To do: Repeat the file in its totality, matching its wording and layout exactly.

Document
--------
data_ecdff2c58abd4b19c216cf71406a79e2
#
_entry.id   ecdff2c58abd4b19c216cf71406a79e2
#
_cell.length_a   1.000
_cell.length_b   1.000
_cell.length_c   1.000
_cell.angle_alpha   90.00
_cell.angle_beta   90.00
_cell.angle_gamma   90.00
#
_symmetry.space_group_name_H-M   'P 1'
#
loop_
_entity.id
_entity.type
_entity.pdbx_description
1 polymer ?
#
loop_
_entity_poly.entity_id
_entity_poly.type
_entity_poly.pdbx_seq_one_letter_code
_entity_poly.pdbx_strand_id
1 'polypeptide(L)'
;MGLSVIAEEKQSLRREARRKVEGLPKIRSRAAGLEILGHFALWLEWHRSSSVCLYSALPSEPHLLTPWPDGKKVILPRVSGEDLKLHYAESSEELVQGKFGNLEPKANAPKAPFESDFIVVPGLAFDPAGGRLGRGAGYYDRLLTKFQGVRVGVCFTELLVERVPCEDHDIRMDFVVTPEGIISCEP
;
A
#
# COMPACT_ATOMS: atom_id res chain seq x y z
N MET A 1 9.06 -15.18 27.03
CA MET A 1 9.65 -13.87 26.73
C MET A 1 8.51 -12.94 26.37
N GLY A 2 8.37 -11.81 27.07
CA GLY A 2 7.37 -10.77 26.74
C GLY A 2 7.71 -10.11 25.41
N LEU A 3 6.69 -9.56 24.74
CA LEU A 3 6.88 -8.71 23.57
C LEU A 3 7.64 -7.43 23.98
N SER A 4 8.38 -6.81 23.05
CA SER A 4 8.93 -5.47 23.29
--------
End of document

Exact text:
data_ecdff2c58abd4b19c216cf71406a79e2
#
_entry.id   ecdff2c58abd4b19c216cf71406a79e2
#
_cell.length_a   1.000
_cell.length_b   1.000
_cell.length_c   1.000
_cell.angle_alpha   90.00
_cell.angle_beta   90.00
_cell.angle_gamma   90.00
#
_symmetry.space_group_name_H-M   'P 1'
#
loop_
_entity.id
_entity.type
_entity.pdbx_description
1 polymer ?
#
loop_
_entity_poly.entity_id
_entity_poly.type
_entity_poly.pdbx_seq_one_letter_code
_entity_poly.pdbx_strand_id
1 'polypeptide(L)'
;MGLSVIAEEKQSLRREARRKVEGLPKIRSRAAGLEILGHFALWLEWHRSSSVCLYSALPSEPHLLTPWPDGKKVILPRVSGEDLKLHYAESSEELVQGKFGNLEPKANAPKAPFESDFIVVPGLAFDPAGGRLGRGAGYYDRLLTKFQGVRVGVCFTELLVERVPCEDHDIRMDFVVTPEGIISCEP
;
A
#
# COMPACT_ATOMS: atom_id res chain seq x y z
N MET A 1 9.06 -15.18 27.03
CA MET A 1 9.65 -13.87 26.73
C MET A 1 8.51 -12.94 26.37
N GLY A 2 8.37 -11.81 27.07
CA GLY A 2 7.37 -10.77 26.74
C GLY A 2 7.71 -10.11 25.41
N LEU A 3 6.69 -9.56 24.74
CA LEU A 3 6.88 -8.71 23.57
C LEU A 3 7.64 -7.43 23.98
N SER A 4 8.38 -6.81 23.05
CA SER A 4 8.93 -5.47 23.29